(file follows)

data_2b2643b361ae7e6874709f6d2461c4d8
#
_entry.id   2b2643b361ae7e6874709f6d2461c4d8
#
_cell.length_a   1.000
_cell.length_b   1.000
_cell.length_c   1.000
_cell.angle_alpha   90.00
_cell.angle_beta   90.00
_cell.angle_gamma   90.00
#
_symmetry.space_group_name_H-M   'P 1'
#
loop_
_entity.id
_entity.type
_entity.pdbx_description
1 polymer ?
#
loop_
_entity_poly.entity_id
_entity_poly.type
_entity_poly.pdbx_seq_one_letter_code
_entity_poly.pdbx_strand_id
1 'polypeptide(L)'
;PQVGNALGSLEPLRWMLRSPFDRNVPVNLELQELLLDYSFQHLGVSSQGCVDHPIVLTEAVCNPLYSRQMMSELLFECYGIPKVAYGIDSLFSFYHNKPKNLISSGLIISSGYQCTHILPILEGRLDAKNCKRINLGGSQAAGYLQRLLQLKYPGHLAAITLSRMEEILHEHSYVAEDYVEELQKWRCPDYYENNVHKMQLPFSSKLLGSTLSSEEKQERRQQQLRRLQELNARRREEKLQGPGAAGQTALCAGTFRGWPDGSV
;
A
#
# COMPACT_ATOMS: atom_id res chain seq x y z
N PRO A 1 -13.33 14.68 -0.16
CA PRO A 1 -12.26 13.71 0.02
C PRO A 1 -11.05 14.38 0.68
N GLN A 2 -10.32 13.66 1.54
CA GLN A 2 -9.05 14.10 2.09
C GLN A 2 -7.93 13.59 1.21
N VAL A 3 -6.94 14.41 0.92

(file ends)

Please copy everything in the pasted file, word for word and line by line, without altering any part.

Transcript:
data_2b2643b361ae7e6874709f6d2461c4d8
#
_entry.id   2b2643b361ae7e6874709f6d2461c4d8
#
_cell.length_a   1.000
_cell.length_b   1.000
_cell.length_c   1.000
_cell.angle_alpha   90.00
_cell.angle_beta   90.00
_cell.angle_gamma   90.00
#
_symmetry.space_group_name_H-M   'P 1'
#
loop_
_entity.id
_entity.type
_entity.pdbx_description
1 polymer ?
#
loop_
_entity_poly.entity_id
_entity_poly.type
_entity_poly.pdbx_seq_one_letter_code
_entity_poly.pdbx_strand_id
1 'polypeptide(L)'
;PQVGNALGSLEPLRWMLRSPFDRNVPVNLELQELLLDYSFQHLGVSSQGCVDHPIVLTEAVCNPLYSRQMMSELLFECYGIPKVAYGIDSLFSFYHNKPKNLISSGLIISSGYQCTHILPILEGRLDAKNCKRINLGGSQAAGYLQRLLQLKYPGHLAAITLSRMEEILHEHSYVAEDYVEELQKWRCPDYYENNVHKMQLPFSSKLLGSTLSSEEKQERRQQQLRRLQELNARRREEKLQGPGAAGQTALCAGTFRGWPDGSV
;
A
#
# COMPACT_ATOMS: atom_id res chain seq x y z
N PRO A 1 -13.33 14.68 -0.16
CA PRO A 1 -12.26 13.71 0.02
C PRO A 1 -11.05 14.38 0.68
N GLN A 2 -10.32 13.66 1.54
CA GLN A 2 -9.05 14.10 2.09
C GLN A 2 -7.93 13.59 1.21
N VAL A 3 -6.94 14.41 0.92